help with washes

Hosted by Dave Parker from AFV Modeller magazine and Adam Wilder, this discussion group is geared towards modelling technique questions ranging from construction to final weathering. This forum was created so that "newbies" can post without being intimidated by the sometimes highly technical nature of the other discussion groups.

help with washes

matt rogo
matt rogo

February 5th, 2005, 3:41 am #1

okay so i worked real hard on my pz1v with zimm, pe, and fruils, and ive painted the cammo and it looks great. so i decided to give a go at a wash, something i havent done before, i usually stick to pastels. all a wash is a small amount of paint to a large amount of thinner right? hopefully im not a idiot, so i gave my tank a wash, and now it looks super glossy and bad. any tips?
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Josh Black
Josh Black

February 5th, 2005, 4:16 am #2

I likewise really struggled with the concept of a wash for a long time, still don't have it down pat. Couple things I would reccomment, use turpentine or ideally turpenoid (no smell), available at any painting supply store that or hardware store for cheap. thinner is too aggressive and ate away too many of my finishes. Secondly, if you are doing a filter is one thing, but I really don't see the "put a copious amount on the model and let flow thing". less is more in my opinion. This removes the likely hood of the glossy effect or the tide marks. You might also try using a less harsh color than black, say brown, grey, or dark yellow (if you are using an ambush scheme). Experiment and try a small brush with your wash and "paint" your raised areas, and dab up the extra,

Good luck
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matt rogo
matt rogo

February 5th, 2005, 4:47 am #3

i really appreciate your help, its going to help me tons when im ready to paint my next model. any suggestions on fixing the high gloss on my pzIV? is there something i can airbrush over it to dull the previous coat?
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Joined: August 30th, 2004, 8:46 pm

February 5th, 2005, 6:24 pm #4

I normally don't worry too much about whether my models are matt or gloss during painting until the end, when I will use a couple of thin coats of varnish to make the model matt or semi- matt as appropriate.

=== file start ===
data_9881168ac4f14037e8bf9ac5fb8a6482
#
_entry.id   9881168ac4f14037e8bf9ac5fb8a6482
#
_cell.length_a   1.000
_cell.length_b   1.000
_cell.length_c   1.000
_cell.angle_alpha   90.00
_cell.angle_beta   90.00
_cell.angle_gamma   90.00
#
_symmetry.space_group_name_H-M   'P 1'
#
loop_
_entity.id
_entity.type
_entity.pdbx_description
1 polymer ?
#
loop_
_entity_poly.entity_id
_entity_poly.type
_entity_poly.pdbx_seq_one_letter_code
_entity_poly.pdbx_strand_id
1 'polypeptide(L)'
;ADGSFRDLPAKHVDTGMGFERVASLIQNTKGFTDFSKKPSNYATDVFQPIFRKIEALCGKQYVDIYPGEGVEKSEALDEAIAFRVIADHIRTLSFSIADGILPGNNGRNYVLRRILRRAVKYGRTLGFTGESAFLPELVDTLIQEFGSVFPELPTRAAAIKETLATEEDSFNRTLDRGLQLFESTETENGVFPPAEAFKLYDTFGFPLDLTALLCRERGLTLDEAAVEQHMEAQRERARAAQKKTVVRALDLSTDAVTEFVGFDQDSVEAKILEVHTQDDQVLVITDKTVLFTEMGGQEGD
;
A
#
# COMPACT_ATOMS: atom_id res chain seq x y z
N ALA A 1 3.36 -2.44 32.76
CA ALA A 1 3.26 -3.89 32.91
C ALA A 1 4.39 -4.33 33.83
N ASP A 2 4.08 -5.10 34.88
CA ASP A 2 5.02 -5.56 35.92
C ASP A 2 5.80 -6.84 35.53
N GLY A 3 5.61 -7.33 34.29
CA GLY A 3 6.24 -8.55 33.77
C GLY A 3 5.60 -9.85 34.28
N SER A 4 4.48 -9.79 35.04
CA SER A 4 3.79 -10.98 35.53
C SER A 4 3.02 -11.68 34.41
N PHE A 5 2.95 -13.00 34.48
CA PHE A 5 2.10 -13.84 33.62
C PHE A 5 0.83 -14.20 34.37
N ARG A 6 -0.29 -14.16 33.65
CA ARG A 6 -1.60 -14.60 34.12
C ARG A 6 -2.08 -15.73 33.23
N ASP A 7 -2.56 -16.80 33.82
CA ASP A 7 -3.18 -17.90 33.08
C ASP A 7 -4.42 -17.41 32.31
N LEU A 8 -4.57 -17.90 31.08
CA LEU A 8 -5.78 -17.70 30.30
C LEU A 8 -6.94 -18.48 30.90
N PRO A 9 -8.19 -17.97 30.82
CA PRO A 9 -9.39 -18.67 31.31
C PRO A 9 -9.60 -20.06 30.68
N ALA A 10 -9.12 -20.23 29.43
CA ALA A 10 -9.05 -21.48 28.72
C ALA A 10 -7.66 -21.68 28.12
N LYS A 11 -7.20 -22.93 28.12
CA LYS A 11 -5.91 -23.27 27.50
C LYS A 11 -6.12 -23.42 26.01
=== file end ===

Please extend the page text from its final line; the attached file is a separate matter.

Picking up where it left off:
In fact I normally use a coat of gloss varnish during the painting process to make the decals stick well and I have heard some modellers prefer to put washes on a gloss surface to reduce the effect of the wash which can be too intense on a matt surface.

Almost all paint manufacturers make matt or semi-matt varnishes. Just make sure that you shake/mix any matt varnish really well, or it will not produce a true matt effect. Also thin the varnish - two or three coats with a couple of minutes in between spraying is much better than a single coat and will produce a better matt effect.

One effect that I have tried with some success is to spray the running gear of tanks matt varnish but the upper hull hull with a slight sheen. Try mixing a matt and semi-gloss varnish to get this 'eggshell' finish.

I would agree with the comment about avoiding black washes. I sometimes use a localised black wash on engine grills, but othewish would stick to browns.

Another trick I use when trying techniques for the first time is to make up a 'guinea pig' model at the same time as my real model. The guinea pig can be made up discarded parts or even bits and pieces from the kitchen. It will receive the same paint job as the real model but if at any stage I want to see the effect of a colour or technique I can try it out on the guniea pig first and if it doesn't work out nothing is lost.
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matt rogo
matt rogo

February 5th, 2005, 6:27 pm #5

i just picked up a bottle of dullcoate and after i put my decals on, im gonna spray a coat over and see what happens
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Ron Hetherington
Ron Hetherington

February 5th, 2005, 10:37 pm #6

okay so i worked real hard on my pz1v with zimm, pe, and fruils, and ive painted the cammo and it looks great. so i decided to give a go at a wash, something i havent done before, i usually stick to pastels. all a wash is a small amount of paint to a large amount of thinner right? hopefully im not a idiot, so i gave my tank a wash, and now it looks super glossy and bad. any tips?
and decals and have never had it come out shinny. Yes you will have some shinny spots on the end of runs, which is how I wash my vehicles. I like to use a tan color to simulate dirt and rain run off.

Before the wash, you should seal your paint. I use Dullcoat and have had no problems with it. Also with your wash, (I just use Testors Thinner, their bottle of brush cleaner, and put in about an 1/8 of paint in a full bottle of thinner and shake away. Don't put the brush in right away, wait a few seconds to let the heavy paint particles sink or that is what you will have on your paint job!) don't use a thinner that is the same for the paint you are using, Tamiya paint/Tamiya thinner, because it will eat your paint.

I usally paint with Tamiya colors, so Testors enamel thinner won't harm the paint. But Tamiya thinner will harm enamel paints! Don't put a lot of wash on, just enough to cover, not drenched.

After I'm done with the whole paint, I lightly dust the whole thing with pastels and that also cuts down the shine, because even the Dullcoat is not very dull.

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